IN MY IGNORANCE I completely dismissed this movie when I first saw it available as an extra on my DVD.
Basically because I decided to have my snob hat on and thought to myself, “What is the point of watching a movie that is a ‘carbon copy’ of the original?”
It was only when I started to pay more attention that I realised that this movie deserves a lot more recognition.
During the early days of sound in film, Hollywood studios would often film foreign language versions of the movie using the the same sets and costumes as the original version.
In this instance, the Spanish speaking cast and crew would film in the evenings once the English version had wrapped for the day.
But here’s the interesting part.
The crew was allowed to see the daily rushes from the English crew and therefore were able to learn and in some cases improve on the original, purely because they were free to experiment and try new ways to shoot the script.
In some cases, critics have praised the movie and proclaimed that technically speaking, it’s a far superior film.
There are some obvious differences that stand both movies apart.
While some of the shots are bold and adventurous for the time, particularly that of Dracula’s first appearance, coming out from behind a coffin surrounded by smoke simply adds to the mystery of his character.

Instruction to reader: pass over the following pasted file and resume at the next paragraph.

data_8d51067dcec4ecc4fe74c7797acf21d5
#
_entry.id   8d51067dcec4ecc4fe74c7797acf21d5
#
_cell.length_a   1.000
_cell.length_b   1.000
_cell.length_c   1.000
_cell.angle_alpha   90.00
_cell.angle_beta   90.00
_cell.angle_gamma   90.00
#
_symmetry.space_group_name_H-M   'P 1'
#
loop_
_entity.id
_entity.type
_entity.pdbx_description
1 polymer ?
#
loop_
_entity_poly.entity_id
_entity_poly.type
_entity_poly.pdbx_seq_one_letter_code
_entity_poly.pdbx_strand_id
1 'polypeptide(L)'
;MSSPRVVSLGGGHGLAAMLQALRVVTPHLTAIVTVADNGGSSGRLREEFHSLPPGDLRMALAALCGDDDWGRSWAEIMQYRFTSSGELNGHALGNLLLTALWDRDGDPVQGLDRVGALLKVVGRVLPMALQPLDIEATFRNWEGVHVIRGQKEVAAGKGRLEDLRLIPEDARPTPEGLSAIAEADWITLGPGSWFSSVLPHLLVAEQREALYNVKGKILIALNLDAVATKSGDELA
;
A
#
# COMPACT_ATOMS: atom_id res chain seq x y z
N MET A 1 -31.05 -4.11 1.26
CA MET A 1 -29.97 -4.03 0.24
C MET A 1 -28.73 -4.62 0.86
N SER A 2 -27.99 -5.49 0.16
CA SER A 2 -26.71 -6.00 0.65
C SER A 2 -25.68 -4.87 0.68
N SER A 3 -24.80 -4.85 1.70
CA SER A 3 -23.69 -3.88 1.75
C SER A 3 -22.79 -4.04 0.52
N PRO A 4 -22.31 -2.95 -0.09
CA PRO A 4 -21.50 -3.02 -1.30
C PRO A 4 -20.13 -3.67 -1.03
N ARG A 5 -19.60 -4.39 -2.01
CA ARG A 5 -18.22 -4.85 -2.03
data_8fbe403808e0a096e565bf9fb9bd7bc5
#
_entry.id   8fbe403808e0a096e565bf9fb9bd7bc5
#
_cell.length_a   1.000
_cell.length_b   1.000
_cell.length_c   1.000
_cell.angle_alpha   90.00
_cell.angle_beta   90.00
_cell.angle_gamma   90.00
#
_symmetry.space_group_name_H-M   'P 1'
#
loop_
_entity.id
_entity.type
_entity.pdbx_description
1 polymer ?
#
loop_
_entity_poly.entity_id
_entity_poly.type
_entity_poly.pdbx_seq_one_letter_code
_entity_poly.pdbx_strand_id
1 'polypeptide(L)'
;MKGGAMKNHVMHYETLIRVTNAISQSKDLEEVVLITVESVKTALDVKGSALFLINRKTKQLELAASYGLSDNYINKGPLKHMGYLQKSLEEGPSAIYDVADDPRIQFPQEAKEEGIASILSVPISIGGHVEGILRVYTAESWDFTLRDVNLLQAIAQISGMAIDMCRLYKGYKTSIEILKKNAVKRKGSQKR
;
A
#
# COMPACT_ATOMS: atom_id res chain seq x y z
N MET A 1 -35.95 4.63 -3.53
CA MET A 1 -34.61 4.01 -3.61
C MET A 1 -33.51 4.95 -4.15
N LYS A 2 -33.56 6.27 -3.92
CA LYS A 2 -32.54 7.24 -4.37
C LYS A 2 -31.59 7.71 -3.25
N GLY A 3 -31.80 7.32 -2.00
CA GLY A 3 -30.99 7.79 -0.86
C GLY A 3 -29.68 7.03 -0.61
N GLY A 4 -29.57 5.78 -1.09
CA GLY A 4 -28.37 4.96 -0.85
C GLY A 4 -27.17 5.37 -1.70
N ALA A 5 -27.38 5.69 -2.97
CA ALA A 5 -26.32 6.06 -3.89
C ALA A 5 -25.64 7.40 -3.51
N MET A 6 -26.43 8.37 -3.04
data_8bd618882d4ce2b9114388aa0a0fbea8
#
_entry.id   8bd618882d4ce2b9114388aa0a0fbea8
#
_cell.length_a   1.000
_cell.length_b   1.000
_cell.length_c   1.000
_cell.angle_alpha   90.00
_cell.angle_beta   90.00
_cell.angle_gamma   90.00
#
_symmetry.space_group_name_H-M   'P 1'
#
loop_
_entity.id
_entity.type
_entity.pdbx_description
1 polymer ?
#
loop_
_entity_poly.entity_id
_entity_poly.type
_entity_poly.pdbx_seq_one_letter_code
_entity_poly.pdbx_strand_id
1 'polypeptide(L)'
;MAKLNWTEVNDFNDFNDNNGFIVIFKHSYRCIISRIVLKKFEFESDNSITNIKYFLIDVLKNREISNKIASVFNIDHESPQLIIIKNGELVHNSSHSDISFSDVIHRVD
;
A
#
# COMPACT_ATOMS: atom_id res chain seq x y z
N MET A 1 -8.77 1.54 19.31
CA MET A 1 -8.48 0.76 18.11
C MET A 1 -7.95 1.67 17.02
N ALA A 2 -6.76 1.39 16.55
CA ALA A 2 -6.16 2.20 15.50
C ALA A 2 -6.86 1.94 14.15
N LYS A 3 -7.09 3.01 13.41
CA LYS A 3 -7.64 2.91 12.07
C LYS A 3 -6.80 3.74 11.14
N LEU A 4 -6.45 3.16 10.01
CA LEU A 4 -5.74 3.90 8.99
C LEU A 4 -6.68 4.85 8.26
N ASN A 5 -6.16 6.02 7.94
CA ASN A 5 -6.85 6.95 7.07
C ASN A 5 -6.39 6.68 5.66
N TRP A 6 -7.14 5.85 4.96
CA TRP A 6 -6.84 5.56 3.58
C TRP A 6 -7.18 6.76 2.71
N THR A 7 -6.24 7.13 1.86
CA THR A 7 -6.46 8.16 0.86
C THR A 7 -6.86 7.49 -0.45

In some cases though it does feel that some of the shots used are there just for the sake of being different and don’t add to the story.
Unfortunately, it does feel that Carlos Villarías (Dracula) and Eduardo Arozamena (Van Helsing) are lesser than there English counterparts.
Let’s face it, it’s hard to top Lugosi’s signature turn at the titular character.
But Pablo Alvarez Rubio cuts a fine turn as Renfield and gives Dwight Frye a run for his money.
Choosing a more hysterical performance, his descent into madness is a joy to watch.
Likewise is Lupita Tovar, who could rival the likes of Hollywood’s greatest with her grace, beauty, and intelligence.
She steals most of the scenes that she is in and makes the desperation of her male co-stars to save her soul all the more plausible.
A must-see for fans of the genre.
- Paul Farrell